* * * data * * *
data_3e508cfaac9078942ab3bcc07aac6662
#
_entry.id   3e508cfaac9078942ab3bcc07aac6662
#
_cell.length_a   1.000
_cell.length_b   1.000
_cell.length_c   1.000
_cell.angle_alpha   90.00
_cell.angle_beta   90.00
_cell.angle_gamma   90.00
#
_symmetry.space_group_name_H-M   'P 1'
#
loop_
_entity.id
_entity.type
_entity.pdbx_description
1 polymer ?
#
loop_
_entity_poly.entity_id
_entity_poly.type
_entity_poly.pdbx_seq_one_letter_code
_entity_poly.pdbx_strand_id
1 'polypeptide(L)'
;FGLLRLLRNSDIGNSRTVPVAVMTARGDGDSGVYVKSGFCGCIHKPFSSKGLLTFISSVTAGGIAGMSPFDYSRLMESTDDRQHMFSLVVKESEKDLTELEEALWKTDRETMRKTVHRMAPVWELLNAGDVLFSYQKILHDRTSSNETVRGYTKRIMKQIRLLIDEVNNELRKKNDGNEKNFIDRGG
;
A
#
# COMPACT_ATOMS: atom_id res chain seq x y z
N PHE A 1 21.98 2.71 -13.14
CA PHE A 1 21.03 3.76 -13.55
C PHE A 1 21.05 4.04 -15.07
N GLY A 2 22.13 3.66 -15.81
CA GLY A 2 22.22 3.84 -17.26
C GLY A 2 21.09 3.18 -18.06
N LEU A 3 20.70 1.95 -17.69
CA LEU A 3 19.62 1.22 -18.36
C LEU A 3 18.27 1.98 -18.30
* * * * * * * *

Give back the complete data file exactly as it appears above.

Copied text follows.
data_3e508cfaac9078942ab3bcc07aac6662
#
_entry.id   3e508cfaac9078942ab3bcc07aac6662
#
_cell.length_a   1.000
_cell.length_b   1.000
_cell.length_c   1.000
_cell.angle_alpha   90.00
_cell.angle_beta   90.00
_cell.angle_gamma   90.00
#
_symmetry.space_group_name_H-M   'P 1'
#
loop_
_entity.id
_entity.type
_entity.pdbx_description
1 polymer ?
#
loop_
_entity_poly.entity_id
_entity_poly.type
_entity_poly.pdbx_seq_one_letter_code
_entity_poly.pdbx_strand_id
1 'polypeptide(L)'
;FGLLRLLRNSDIGNSRTVPVAVMTARGDGDSGVYVKSGFCGCIHKPFSSKGLLTFISSVTAGGIAGMSPFDYSRLMESTDDRQHMFSLVVKESEKDLTELEEALWKTDRETMRKTVHRMAPVWELLNAGDVLFSYQKILHDRTSSNETVRGYTKRIMKQIRLLIDEVNNELRKKNDGNEKNFIDRGG
;
A
#
# COMPACT_ATOMS: atom_id res chain seq x y z
N PHE A 1 21.98 2.71 -13.14
CA PHE A 1 21.03 3.76 -13.55
C PHE A 1 21.05 4.04 -15.07
N GLY A 2 22.13 3.66 -15.81
CA GLY A 2 22.22 3.84 -17.26
C GLY A 2 21.09 3.18 -18.06
N LEU A 3 20.70 1.95 -17.69
CA LEU A 3 19.62 1.22 -18.36
C LEU A 3 18.27 1.98 -18.30